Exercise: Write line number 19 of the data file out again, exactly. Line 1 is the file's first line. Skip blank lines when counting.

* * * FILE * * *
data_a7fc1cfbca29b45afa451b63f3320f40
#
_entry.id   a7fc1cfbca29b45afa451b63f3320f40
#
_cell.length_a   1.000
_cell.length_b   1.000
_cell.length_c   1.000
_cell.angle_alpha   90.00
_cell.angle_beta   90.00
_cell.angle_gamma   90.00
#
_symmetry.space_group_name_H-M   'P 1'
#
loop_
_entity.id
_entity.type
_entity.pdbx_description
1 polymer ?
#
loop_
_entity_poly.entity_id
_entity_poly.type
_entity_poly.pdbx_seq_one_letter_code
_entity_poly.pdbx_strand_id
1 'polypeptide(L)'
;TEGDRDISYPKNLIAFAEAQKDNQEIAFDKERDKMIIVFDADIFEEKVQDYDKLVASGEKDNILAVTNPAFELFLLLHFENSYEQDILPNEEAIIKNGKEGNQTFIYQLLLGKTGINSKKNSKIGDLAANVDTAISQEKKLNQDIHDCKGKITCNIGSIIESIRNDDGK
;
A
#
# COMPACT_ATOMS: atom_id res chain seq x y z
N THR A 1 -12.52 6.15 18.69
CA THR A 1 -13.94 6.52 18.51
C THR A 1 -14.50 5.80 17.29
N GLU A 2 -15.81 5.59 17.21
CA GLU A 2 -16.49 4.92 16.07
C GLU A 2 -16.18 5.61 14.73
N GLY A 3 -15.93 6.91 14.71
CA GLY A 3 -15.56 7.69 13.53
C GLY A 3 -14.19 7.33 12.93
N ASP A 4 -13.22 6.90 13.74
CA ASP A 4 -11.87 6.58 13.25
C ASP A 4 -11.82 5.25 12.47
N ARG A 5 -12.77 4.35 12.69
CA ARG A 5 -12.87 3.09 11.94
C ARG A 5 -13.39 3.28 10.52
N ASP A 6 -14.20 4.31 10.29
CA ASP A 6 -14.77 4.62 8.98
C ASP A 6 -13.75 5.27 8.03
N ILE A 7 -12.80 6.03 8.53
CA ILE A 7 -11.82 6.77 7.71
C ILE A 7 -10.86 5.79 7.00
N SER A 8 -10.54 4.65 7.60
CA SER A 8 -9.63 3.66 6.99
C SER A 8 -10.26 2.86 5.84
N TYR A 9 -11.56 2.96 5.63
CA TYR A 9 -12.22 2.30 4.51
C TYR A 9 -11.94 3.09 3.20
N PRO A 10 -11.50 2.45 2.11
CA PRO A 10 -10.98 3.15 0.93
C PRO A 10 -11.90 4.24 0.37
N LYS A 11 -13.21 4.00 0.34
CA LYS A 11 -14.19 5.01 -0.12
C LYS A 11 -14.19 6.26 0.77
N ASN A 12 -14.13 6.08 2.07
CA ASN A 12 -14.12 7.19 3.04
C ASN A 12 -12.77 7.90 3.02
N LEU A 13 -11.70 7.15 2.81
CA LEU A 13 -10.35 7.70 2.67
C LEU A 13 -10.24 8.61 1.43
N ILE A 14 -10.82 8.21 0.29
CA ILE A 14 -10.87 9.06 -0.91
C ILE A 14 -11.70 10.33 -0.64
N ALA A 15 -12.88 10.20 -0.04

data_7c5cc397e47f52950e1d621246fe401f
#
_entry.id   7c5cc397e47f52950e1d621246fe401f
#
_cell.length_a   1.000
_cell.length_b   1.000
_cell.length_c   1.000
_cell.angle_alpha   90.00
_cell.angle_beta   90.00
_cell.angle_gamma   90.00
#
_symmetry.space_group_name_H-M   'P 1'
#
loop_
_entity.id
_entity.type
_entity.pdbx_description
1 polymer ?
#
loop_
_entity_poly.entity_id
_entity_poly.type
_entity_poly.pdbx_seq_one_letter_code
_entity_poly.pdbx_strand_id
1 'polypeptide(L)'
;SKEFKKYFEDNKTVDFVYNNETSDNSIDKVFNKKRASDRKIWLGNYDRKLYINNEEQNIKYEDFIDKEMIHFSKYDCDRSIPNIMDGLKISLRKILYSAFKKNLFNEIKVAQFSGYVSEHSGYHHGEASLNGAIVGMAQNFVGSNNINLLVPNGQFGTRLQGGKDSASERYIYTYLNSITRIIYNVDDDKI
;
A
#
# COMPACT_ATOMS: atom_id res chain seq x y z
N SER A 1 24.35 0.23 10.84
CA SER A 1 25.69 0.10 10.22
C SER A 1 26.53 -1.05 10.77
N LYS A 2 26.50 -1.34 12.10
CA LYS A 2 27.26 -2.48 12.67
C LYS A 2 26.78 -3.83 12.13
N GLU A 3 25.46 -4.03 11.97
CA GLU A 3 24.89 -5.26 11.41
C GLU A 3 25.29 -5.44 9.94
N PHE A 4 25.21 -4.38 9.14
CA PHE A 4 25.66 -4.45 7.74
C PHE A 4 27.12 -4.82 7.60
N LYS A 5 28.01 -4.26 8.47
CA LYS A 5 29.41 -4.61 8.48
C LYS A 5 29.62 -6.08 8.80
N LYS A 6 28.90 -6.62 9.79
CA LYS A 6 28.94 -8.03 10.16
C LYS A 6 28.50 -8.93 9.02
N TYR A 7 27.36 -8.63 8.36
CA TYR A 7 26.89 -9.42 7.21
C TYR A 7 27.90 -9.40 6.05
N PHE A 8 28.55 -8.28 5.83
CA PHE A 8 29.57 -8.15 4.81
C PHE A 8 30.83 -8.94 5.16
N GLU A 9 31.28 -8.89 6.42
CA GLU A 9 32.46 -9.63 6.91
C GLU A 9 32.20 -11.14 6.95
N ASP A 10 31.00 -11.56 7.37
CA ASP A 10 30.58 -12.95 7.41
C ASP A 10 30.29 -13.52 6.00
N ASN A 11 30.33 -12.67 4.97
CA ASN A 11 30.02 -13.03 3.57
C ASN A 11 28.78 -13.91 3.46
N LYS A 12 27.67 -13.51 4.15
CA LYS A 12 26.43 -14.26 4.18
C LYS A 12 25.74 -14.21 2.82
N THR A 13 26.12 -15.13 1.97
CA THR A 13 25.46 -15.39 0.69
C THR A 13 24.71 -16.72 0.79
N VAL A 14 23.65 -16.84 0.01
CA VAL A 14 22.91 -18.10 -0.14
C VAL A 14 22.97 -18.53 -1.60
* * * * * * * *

#